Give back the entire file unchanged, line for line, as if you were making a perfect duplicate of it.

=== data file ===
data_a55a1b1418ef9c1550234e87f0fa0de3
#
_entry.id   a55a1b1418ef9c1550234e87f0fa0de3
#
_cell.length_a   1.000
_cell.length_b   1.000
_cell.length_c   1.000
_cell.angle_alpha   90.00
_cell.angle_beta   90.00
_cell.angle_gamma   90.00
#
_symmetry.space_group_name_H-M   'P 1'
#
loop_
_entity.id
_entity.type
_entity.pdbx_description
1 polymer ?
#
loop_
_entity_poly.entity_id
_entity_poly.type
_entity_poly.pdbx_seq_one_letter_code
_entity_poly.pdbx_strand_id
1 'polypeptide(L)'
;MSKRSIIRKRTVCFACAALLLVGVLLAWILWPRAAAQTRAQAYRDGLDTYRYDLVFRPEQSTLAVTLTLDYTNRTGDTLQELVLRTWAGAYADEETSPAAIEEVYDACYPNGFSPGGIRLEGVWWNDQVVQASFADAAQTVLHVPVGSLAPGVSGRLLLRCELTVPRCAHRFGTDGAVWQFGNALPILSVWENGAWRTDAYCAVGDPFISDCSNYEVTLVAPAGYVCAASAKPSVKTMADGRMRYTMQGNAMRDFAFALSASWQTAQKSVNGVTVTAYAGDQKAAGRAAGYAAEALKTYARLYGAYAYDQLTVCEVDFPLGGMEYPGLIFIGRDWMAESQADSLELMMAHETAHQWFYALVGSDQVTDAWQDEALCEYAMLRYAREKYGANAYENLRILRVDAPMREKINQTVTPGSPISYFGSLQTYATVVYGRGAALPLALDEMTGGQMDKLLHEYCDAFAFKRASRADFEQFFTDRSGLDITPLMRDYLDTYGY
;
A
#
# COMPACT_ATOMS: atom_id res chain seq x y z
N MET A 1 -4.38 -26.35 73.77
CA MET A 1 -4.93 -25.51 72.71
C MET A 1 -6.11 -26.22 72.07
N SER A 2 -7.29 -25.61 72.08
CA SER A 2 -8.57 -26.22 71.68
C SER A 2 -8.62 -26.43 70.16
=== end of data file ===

data_a55a1b1418ef9c1550234e87f0fa0de3
#
_entry.id   a55a1b1418ef9c1550234e87f0fa0de3
#
_cell.length_a   1.000
_cell.length_b   1.000
_cell.length_c   1.000
_cell.angle_alpha   90.00
_cell.angle_beta   90.00
_cell.angle_gamma   90.00
#
_symmetry.space_group_name_H-M   'P 1'
#
loop_
_entity.id
_entity.type
_entity.pdbx_description
1 polymer ?
#
loop_
_entity_poly.entity_id
_entity_poly.type
_entity_poly.pdbx_seq_one_letter_code
_entity_poly.pdbx_strand_id
1 'polypeptide(L)'
;MSKRSIIRKRTVCFACAALLLVGVLLAWILWPRAAAQTRAQAYRDGLDTYRYDLVFRPEQSTLAVTLTLDYTNRTGDTLQELVLRTWAGAYADEETSPAAIEEVYDACYPNGFSPGGIRLEGVWWNDQVVQASFADAAQTVLHVPVGSLAPGVSGRLLLRCELTVPRCAHRFGTDGAVWQFGNALPILSVWENGAWRTDAYCAVGDPFISDCSNYEVTLVAPAGYVCAASAKPSVKTMADGRMRYTMQGNAMRDFAFALSASWQTAQKSVNGVTVTAYAGDQKAAGRAAGYAAEALKTYARLYGAYAYDQLTVCEVDFPLGGMEYPGLIFIGRDWMAESQADSLELMMAHETAHQWFYALVGSDQVTDAWQDEALCEYAMLRYAREKYGANAYENLRILRVDAPMREKINQTVTPGSPISYFGSLQTYATVVYGRGAALPLALDEMTGGQMDKLLHEYCDAFAFKRASRADFEQFFTDRSGLDITPLMRDYLDTYGY
;
A
#
# COMPACT_ATOMS: atom_id res chain seq x y z
N MET A 1 -4.38 -26.35 73.77
CA MET A 1 -4.93 -25.51 72.71
C MET A 1 -6.11 -26.22 72.07
N SER A 2 -7.29 -25.61 72.08
CA SER A 2 -8.57 -26.22 71.68
C SER A 2 -8.62 -26.43 70.16